AT TWIN RIVERS
Homeowner free speech battle heads to court
Courtesy The Times
By: LINDA STEIN
December 25, 2006
The New Jersey Supreme Court will hear arguments in January over whether homeowners surrender some of their rights when they move into developments governed by homeowners associations.
Dissident residents of Twin Rivers, a 10,000-resident strong complex in East Windsor, claim they have the right to put up political signs and hold political rallies in the development's common room or print whatever they please in the association's newsletter.
The homeowners association disagrees, saying the residents must abide by the rules that they agreed to when they moved into the development.
Plaintiff Haim Bar-Akiva is pleased the case, filed in 2000, will be heard by the Supreme Court, adding, "Especially, if there will be a decision in our favor but we cannot read the judges' minds."
Recently, New Jersey Public Advocate Ronald K. Chen filed a friend of the court brief, noting that 1 million New Jerseyans -- or 40 percent of residents -- live in property governed by homeowner associations and the number of residents moving into those communities is growing.
In the brief, the public advocate sided with the dissident homeowners, asking the court to rule that the homeowners do have a constitutional right to free speech that supersedes rules imposed by the homeowners association which should be treated as a "private government."
"As more people come under the regulatory authority of homeowners' associations, and as those associations assert increasing control over the basic expressive and associational rights of their residents, the imperative to extend constitutional protections to these communities grows as well," the advocate's brief stated.
"When homeowners' associations function as private municipal governments, and seek to restrict their residents' fundamental rights to free expression and association, they should be subject to the constraints of the state Constitution," it also noted.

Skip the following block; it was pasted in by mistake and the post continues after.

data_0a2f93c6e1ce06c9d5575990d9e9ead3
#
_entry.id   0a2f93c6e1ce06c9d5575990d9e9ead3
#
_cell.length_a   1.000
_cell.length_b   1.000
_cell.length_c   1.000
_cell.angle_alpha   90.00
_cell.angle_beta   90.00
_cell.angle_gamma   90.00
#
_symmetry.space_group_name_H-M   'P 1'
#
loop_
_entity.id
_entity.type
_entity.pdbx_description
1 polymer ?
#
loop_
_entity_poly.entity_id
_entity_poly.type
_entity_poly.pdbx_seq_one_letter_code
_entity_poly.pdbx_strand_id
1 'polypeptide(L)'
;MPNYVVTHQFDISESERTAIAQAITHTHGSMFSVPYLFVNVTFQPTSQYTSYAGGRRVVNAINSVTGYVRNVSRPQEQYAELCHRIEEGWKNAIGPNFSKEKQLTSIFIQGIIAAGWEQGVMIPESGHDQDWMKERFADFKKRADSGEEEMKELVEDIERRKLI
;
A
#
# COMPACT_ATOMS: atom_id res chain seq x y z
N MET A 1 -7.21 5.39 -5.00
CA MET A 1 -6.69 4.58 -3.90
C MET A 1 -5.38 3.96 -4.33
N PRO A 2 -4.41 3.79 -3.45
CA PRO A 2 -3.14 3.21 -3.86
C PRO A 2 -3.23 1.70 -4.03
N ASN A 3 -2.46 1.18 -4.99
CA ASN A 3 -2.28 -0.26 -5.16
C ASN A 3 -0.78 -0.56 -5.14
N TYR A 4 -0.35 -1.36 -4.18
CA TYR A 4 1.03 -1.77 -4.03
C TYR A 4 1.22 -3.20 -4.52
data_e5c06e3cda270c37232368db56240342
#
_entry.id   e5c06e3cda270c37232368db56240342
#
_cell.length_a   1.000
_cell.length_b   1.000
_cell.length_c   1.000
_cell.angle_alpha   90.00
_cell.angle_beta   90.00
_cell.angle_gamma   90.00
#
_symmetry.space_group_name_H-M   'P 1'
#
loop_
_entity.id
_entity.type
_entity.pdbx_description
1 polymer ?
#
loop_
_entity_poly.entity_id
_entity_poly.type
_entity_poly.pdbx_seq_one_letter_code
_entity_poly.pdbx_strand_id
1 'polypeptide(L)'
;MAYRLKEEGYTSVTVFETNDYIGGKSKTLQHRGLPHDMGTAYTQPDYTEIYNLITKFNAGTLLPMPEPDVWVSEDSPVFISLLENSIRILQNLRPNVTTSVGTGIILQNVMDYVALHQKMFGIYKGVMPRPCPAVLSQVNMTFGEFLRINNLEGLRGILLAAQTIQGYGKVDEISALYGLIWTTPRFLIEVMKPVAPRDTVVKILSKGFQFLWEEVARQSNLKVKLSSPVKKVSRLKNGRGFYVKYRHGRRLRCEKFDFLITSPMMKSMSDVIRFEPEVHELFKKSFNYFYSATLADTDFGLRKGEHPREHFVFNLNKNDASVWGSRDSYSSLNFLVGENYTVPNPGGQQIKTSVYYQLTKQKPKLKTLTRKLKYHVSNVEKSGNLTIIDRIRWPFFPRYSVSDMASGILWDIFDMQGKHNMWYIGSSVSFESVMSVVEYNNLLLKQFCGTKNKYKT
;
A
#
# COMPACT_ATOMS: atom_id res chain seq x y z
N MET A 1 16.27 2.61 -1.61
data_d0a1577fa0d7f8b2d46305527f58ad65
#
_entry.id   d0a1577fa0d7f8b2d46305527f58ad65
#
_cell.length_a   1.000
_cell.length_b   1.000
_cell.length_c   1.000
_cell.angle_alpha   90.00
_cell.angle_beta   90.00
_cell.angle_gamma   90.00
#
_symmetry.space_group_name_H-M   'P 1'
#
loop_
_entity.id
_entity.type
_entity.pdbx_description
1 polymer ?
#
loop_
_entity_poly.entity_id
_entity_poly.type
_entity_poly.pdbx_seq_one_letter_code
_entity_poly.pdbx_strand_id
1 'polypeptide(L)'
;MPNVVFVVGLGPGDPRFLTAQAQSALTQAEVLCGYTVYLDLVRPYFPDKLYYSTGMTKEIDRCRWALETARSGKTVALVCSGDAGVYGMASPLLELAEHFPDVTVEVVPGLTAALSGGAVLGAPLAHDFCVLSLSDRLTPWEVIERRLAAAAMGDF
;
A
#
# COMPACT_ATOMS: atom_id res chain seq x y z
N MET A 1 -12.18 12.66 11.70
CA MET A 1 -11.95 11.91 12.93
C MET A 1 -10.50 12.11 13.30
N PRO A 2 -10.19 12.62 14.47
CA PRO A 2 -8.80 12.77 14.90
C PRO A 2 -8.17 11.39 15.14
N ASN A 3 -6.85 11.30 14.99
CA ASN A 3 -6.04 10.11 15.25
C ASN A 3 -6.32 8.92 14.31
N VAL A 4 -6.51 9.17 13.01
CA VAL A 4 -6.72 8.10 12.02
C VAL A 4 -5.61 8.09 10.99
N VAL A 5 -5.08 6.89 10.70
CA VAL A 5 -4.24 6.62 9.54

The AARP filed a similar friend of the court brief taking up the cudgel in defense of residents' free speech rights.
Susan Silverman, an AARP lawyer, said her group is concerned because more and more people 50 years and older are living in community association-governed housing.
Meanwhile, The Community Associations Institute, a trade group, has also weighed in with a brief in favor of the defendants, calling the Appellate Division ruling "startling and unprecedented."
"Never before have our courts held that the state Constitution limits private communities with respect to voluntary agreements among their members," it said.
Previously, Superior Court Judge Neil H. Shuster ruled that the Twin Rivers Homeowners Association was not governed by the state Constitution regarding residents' free speech because it is a private business entity, not a government like a township or borough.
The appeals court disagreed and found that the right to free speech takes precedence over the private property interests of the homeowners association. The homeowners association then appealed to the state Supreme Court.
Barry Goodman, a lawyer for the association, said, "I certainly believe there is no need to apply the constitution to private voluntary homeowners association. The constitution historically has been applied to public not private entities." He noted that 26 states and the U.S. Supreme Court agree.
However, Frank Askin, a Rutgers Law School professor and lawyer for the plaintiffs, said the case "involves fundamental freedom of speech and communication and also the right to due process and a hearing." Property rights do not trump individual rights under the law, he said.
The case is scheduled for Jan. 4.